As New York, the hardest hit region in the U.S. is grappling with the coronavirus pandemic, the city’s institutions are still finding time to honor Earth Day’s 50th anniversary – online, Politico reports.
The 50th anniversary of Earth Day that organizers called “the largest secular observance in the world,” and destined to be a celebration with millions of people expected to fill parks, stadiums and universities will now have to mark the day devoted to environmental protection online instead.
“Environmental advocates had high hopes for Earth day, and planned numerous events and protests after a series of environmental wins last year in New York and New Jersey legislatures, but disruptions from the global pandemic will mute any celebrations as they’re confined to Zoom webinars and social media campaigns,” writes Politico.
Because of the pandemic New York environmental officials and activists fear issues like plastic bag bans that were just gaining mainstream status in New York and New Jersey are now taking a back seat and those steps back may outlast the coronavirus.
“You can’t quarantine climate change,” said Eddie Bautista, executive director of the NYC Environmental Justice Alliance. “This stuff is here — we have to walk and chew gum at the same time.”
“I know people have this ‘In times of crisis you can only focus on this crisis’ kind of idea … but that’s just so the wrong lesson to take,” said New York City Council Member Brad Lander. “The lesson to take here is inequality and unpreparedness make crises that much more catastrophic — and we know the climate crisis is coming, so we don’t have any excuse, and Earth Day this year needs to be a real clear reminder.”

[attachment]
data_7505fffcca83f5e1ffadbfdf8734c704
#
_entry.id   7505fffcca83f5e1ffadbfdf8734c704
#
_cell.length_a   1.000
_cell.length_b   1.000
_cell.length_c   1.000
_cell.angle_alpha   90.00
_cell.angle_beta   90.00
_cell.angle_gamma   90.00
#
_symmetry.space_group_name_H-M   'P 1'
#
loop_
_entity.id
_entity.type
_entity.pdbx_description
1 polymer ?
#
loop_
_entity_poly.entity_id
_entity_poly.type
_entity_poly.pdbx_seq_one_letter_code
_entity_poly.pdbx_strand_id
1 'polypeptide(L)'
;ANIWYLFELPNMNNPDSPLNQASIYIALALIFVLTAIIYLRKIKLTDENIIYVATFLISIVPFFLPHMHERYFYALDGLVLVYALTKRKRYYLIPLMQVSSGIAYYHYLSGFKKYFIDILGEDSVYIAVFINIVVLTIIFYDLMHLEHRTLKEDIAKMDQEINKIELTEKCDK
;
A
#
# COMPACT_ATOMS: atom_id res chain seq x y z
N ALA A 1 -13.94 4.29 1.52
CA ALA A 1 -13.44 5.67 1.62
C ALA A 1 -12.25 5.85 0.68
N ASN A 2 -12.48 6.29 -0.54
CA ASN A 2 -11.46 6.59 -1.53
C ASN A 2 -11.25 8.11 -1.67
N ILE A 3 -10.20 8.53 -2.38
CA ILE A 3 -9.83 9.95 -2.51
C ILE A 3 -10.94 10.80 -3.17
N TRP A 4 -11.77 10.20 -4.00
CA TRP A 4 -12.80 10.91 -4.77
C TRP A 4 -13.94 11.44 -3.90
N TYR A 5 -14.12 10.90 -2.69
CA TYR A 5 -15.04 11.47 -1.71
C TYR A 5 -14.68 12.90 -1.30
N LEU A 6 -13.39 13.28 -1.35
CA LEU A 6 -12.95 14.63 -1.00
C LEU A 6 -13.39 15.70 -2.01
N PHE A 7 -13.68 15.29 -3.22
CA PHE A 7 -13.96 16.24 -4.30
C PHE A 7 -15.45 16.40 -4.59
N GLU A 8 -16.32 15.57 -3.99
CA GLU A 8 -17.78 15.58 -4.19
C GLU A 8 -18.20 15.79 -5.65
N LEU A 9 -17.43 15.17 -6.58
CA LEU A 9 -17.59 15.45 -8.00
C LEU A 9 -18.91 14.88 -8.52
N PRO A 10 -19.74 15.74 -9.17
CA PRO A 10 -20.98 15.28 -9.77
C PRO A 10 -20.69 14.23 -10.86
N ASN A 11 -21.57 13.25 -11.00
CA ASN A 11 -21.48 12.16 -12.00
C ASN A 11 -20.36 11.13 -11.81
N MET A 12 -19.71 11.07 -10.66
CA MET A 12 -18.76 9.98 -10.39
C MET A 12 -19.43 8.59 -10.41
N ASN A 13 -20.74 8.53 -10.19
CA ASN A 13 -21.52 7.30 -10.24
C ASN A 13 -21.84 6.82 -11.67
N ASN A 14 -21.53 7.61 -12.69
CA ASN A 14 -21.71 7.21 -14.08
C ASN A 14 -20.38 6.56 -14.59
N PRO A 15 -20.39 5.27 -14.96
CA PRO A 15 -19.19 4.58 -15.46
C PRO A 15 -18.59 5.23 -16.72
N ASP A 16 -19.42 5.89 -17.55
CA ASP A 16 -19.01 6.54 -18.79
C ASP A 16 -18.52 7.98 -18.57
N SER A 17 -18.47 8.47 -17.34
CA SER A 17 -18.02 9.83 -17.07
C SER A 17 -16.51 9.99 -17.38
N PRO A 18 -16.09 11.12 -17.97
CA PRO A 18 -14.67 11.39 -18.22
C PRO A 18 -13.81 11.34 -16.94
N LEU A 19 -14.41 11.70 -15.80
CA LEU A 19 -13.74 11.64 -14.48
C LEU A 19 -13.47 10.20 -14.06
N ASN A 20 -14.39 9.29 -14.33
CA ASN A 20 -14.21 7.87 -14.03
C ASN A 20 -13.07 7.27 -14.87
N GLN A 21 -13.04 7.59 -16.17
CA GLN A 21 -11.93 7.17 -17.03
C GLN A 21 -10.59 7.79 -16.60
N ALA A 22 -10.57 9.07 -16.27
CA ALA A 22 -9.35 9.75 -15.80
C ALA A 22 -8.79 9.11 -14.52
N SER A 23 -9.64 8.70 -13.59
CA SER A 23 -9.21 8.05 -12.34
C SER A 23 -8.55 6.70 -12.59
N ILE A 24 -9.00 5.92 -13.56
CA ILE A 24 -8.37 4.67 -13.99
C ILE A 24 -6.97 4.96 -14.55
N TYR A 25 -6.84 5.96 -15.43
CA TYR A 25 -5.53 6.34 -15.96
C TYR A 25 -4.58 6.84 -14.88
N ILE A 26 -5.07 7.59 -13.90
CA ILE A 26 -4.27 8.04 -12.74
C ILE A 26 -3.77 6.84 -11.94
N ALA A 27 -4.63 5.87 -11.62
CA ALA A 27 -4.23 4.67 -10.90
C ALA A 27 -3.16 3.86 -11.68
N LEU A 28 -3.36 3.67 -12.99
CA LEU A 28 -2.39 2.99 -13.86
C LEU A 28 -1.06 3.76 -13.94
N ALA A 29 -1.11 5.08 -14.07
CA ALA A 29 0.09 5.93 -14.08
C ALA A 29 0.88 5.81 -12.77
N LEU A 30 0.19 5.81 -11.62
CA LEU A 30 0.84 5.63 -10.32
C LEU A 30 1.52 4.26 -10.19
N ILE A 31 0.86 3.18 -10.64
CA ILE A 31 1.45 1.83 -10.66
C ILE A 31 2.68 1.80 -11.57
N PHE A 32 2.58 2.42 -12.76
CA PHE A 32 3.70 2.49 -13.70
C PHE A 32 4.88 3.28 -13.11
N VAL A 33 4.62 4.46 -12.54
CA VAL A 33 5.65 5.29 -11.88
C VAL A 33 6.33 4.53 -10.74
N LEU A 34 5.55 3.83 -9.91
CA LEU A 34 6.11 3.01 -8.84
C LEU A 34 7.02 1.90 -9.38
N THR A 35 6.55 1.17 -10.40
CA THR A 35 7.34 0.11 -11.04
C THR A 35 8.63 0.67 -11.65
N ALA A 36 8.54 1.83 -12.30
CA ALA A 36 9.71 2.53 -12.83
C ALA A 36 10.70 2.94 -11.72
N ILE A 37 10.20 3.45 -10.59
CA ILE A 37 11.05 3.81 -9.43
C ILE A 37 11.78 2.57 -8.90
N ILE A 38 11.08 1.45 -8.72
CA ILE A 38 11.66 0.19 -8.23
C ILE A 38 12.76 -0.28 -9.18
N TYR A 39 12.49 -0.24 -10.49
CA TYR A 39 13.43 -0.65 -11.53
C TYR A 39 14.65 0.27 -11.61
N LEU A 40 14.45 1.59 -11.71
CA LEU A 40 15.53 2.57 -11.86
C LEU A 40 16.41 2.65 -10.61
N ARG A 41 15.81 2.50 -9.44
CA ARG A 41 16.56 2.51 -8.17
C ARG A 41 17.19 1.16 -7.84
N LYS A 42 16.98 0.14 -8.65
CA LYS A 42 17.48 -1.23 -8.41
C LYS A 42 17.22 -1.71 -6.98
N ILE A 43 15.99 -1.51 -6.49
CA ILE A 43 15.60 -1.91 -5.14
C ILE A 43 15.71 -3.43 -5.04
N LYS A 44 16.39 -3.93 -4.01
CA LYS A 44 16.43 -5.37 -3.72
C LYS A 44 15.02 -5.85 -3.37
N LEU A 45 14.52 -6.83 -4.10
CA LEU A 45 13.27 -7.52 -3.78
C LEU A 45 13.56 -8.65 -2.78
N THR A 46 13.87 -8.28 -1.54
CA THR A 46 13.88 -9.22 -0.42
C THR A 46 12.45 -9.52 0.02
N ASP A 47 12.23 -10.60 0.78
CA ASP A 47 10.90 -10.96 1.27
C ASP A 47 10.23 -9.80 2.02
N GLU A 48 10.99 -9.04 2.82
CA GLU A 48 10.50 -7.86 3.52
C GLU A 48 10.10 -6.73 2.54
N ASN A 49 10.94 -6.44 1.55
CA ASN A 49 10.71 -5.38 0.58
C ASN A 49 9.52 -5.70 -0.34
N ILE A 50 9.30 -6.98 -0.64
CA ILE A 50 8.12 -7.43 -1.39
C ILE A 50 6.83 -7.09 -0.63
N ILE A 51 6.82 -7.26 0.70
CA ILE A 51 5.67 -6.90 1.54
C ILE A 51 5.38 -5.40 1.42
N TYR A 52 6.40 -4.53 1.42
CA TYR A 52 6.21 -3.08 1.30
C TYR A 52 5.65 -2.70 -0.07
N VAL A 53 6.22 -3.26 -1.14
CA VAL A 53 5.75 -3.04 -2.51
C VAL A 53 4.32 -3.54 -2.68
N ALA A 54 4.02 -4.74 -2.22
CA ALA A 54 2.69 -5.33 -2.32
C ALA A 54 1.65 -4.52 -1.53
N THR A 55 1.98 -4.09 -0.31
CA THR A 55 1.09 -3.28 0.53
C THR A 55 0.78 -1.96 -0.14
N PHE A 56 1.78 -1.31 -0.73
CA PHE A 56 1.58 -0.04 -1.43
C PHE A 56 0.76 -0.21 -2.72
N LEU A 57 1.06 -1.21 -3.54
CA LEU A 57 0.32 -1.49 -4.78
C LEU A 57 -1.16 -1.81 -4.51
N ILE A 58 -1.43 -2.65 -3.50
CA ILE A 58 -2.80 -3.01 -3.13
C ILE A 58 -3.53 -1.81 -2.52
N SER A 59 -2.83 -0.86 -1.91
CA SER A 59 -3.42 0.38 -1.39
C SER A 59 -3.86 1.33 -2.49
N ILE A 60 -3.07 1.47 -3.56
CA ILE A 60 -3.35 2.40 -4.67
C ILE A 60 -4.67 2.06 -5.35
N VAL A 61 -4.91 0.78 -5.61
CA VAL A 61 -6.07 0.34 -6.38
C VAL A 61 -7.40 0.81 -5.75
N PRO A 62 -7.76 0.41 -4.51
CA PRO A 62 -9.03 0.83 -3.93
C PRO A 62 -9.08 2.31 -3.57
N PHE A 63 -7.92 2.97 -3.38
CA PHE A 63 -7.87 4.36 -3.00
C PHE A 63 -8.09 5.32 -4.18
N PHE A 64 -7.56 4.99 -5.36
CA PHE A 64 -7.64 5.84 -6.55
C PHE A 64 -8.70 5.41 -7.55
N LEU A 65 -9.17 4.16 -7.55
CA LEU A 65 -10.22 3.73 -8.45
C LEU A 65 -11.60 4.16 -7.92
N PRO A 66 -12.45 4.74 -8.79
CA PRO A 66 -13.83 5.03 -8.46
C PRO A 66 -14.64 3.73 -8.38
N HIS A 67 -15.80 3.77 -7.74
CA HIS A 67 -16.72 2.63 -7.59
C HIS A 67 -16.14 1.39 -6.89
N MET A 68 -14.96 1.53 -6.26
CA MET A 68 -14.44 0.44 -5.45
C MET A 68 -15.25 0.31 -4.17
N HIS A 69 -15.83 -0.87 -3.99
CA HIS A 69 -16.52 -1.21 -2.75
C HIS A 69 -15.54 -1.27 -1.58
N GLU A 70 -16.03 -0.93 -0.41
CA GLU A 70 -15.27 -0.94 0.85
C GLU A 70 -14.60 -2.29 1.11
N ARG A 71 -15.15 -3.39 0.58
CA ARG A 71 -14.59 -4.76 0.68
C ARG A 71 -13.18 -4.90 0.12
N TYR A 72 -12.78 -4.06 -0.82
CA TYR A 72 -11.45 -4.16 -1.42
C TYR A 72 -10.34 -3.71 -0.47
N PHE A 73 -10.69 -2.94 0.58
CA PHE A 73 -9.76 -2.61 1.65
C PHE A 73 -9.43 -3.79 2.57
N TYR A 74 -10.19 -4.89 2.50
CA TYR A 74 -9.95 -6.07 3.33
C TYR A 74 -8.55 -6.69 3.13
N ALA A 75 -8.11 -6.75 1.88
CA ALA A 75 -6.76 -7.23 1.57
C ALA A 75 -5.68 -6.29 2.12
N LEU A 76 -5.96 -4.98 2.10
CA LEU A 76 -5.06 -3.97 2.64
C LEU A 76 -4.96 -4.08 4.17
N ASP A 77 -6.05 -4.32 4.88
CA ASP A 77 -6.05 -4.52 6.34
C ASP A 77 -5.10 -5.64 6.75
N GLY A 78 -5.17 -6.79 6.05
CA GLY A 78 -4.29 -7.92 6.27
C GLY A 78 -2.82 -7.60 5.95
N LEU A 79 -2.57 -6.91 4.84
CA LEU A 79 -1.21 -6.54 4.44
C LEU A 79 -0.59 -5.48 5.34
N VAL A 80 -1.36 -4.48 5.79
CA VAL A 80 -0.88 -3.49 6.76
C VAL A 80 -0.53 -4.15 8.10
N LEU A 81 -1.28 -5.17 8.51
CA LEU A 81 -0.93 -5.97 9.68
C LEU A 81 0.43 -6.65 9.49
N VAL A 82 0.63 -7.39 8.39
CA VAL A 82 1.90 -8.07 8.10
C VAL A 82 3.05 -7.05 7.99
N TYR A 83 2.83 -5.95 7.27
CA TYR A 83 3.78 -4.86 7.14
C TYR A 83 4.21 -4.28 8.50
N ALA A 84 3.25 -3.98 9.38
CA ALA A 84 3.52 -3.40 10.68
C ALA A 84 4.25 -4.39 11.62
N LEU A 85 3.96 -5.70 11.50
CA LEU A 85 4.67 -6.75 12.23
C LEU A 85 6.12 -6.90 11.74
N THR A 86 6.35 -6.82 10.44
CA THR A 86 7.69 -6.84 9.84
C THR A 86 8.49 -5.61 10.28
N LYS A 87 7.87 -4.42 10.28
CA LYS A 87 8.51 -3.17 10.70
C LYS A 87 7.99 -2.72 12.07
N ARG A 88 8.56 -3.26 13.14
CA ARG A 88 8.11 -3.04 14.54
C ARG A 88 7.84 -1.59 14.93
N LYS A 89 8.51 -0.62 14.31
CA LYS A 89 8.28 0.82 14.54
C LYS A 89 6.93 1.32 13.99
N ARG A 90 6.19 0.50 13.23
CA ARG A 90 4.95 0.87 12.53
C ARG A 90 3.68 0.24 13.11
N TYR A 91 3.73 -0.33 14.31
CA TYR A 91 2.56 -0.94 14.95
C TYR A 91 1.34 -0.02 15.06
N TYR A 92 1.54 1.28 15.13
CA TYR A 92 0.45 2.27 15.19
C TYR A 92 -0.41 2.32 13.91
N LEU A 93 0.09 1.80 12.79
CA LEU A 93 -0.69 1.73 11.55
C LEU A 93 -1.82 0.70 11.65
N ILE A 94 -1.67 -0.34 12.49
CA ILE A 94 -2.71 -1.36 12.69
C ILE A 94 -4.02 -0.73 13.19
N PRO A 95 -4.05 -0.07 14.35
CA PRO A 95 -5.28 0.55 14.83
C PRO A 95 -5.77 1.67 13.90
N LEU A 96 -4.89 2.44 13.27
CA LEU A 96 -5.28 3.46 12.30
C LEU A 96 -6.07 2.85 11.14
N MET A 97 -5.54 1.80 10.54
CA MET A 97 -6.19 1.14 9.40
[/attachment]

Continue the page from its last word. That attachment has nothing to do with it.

“No webinar is going to stand in for Earth Day,” said Doug O’Malley, director of Environment New Jersey. “Earth Day was a call to environmental action and mass public demonstration. You can’t do that online.”
The de Blasio administration acknowledged the impact of the lock down on Earth Day will have this year.
“While we are doing everything we can to mitigate damage from this unprecedented global crisis, we also cannot allow the importance of the 50th Anniversary of Earth Day to pass us by. In this new reality, disruptions to the City’s budget and longer term projects will be inevitable,” Julia Arredondo, a spokesperson for the mayor’s office, said in a statement. “Predicting exactly what those impacts will look like right now would be premature, but we are committed to adjusting in a way that still pushes forward the collaboration necessary to confront our climate crisis and ensure a livable future for the next generation.”